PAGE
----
Neurodiversity first emerged as a concept in the 1990s, arising from discussions in an autistic-run online group (Dekker, 2020). While it has taken many years of advocacy to bring the notion to the fore, we are now seeing neurodiversity become common parlance. This is something to be celebrated, particularly by the autistic community, which has long championed the term. Neurodiversity is now being discussed in schools, workplaces, and homes, as well as in clinical and research sectors. But how well do we actually understand neurodiversity? This post will try to unpack some of the common myths and misunderstandings surrounding it.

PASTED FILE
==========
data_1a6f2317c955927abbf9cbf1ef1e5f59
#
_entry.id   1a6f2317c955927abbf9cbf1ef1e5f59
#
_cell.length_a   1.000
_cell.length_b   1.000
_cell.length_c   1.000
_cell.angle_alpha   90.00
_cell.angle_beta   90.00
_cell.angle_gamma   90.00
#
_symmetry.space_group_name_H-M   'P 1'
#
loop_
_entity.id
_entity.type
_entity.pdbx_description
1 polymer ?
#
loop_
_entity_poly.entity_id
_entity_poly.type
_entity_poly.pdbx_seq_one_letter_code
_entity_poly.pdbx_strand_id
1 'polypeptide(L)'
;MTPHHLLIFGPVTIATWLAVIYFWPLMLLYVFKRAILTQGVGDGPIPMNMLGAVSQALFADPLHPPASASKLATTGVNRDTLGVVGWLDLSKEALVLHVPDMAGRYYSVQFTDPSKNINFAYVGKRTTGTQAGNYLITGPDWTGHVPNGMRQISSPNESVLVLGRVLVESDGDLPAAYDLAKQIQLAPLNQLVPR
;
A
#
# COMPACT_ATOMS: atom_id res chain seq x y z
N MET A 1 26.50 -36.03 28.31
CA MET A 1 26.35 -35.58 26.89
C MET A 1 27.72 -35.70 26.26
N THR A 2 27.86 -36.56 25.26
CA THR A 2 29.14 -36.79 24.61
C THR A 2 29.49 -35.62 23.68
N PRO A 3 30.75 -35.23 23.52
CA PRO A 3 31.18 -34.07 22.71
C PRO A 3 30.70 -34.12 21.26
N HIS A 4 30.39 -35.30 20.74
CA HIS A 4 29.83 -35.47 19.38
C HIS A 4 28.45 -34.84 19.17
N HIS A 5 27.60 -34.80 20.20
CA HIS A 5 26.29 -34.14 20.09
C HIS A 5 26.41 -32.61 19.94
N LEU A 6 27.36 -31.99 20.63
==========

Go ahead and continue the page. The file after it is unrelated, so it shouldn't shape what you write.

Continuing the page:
- Neurodiversity is beneficial.
Just as biodiversity encapsulates the immense variety of plants, animals, and microorganisms found on Earth, neurodiversity refers to the many different kinds of human minds. Similarly to cultural diversity and gender diversity, the neurodiversity movement acknowledges that variation is both natural in its occurrence and beneficial to the human species as a whole.
Humanity needs heterogeneity to thrive. For example, plumbers play an important role in the workforce, such that we may assume that a greater number of plumbers would be a good thing. But, imagine if everyone was a plumber: We’d all have excellent water pressure and drainage, but few people would have a job (or electricity, for that matter).